Sunday Espress Editorial Clint

One of my favorite parts about what we do here on SSC, my dear kith, is the unexpected. Usually it’s the result of, as they say, just showing up. When things are too planned and too organized, we get decent output–be it a play, a wine event, an interview, or backstage video segment. Nothing wrong with that of course. But show up enough times, and let the cameras roll long enough, and soon enough you get the unexpected.

Often it happens as the result of a certain amount of loosening up. Especially with interviews, there is an initial stage that is somewhat formal and stiff. Each of us is feeling out the other. Who is SSC they must wonder. And we too wonder how good they’ll be on camera, and if they’ll open enough to give us more than just stump speeches and canned responses. In almost every instance I can recall over the last two years, it has always worked out.

But most often it’s the result of showing up. We flog the car; get there. Up and down 101, 880, 680, 29. Wherever we need be.

Many times we don’t know if a “story” or angle will emerge. Are we seeking to entertain, inform or just profile something or someone? I do know it won’t happen sitting in front of our computers, or bantering at home over a late night cocktail.

Hopefully it keeps the content here fresh, unique and quirky, for better or worse.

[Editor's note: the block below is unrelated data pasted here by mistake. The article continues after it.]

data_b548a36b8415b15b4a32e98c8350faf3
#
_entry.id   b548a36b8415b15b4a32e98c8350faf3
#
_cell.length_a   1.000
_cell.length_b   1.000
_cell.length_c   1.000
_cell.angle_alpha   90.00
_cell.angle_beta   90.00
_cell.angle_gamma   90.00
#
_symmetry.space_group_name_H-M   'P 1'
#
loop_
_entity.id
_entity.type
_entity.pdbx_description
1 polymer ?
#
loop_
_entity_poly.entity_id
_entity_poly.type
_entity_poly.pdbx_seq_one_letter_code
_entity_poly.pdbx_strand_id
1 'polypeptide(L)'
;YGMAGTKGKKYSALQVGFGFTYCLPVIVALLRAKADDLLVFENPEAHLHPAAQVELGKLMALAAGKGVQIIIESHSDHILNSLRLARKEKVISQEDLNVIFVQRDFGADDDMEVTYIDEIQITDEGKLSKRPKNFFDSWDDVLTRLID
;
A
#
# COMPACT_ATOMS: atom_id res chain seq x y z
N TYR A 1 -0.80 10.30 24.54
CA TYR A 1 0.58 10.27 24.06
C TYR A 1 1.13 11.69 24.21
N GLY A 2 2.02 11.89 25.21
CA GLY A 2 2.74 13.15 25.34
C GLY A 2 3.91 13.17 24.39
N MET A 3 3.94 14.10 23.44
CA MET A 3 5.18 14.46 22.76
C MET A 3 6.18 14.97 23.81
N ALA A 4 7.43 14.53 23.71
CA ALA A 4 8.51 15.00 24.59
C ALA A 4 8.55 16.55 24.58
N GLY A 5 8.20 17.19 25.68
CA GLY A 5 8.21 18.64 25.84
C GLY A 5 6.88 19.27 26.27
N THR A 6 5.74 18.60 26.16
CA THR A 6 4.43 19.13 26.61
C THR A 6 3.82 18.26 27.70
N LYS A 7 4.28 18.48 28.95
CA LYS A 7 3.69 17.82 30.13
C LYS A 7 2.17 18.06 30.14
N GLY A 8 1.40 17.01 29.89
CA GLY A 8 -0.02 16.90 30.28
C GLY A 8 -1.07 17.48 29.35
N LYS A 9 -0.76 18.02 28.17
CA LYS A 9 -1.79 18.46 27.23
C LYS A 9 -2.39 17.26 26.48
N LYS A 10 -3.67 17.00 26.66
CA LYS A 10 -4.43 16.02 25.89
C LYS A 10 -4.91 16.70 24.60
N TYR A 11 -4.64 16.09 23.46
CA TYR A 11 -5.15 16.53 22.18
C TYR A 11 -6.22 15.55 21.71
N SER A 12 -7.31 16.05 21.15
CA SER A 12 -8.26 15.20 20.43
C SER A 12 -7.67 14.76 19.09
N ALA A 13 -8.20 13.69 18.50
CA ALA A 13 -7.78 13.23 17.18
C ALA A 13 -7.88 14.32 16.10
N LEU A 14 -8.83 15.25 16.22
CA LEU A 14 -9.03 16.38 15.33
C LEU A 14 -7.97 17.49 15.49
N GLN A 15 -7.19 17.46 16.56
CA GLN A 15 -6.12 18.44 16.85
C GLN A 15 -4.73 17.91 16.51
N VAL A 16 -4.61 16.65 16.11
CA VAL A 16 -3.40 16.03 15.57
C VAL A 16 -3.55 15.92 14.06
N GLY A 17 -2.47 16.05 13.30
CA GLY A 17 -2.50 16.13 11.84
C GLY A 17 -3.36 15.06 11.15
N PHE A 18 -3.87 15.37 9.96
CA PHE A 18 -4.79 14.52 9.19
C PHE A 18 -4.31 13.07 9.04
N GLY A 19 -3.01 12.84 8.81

Gift Horse
Scott Kildall and Victoria Scott show Loni a 1/4 size replica of “Gift Horse” in their San Francisco studio.

Take, for example, the Gift Horse. The husband/wife team of Scott Kildall and Victoria Scott are building a giant wooden trojan horse in an arts loft in San Francisco. Next month it will be wheeled down the streets of San Jose as part of the 01SJ Biennial, where it will then be gifted to the San Jose Museum of Art. But… not before viruses–foot-and-mouth disease, small pox, among others–fall from its belly.

The concept came from a virtual game called Second Life. Instead of creating the virtual out of reality, a la Avatar, this exciting project is doing the opposite. I think the results will be spectacular. We have a look into their studio, the project and an in-depth interview coming soon. It was another unexpected pleasure.

Wine Badges

Have you heard, there’s a wine revolution?

It involves… get ready for this… “badges.” Aimed at taking down the wine hegemony and the traditional 100-point scoring system most often associated with Robert Parker, a scrappy coalition of wine bloggers aspire to change the game with these cheeky stickers, and hope consumers can make more informed buying decisions.

Chances are you haven’t heard of this movement. The world of wine bloggers seems ginormous, but only when viewed from within its own circle. Venture outside of it and it’s like an unseen universe of ants scurrying underneath a rock in the rear yard. To the rest of us it looks like a lawn. Still, I’m a proponent of new and innovative ideas, it’s the Silicon Valley way. After all, something like SSC would likely not exist if it weren’t for social networking, the “cloud”, and an occasional desire to change the world.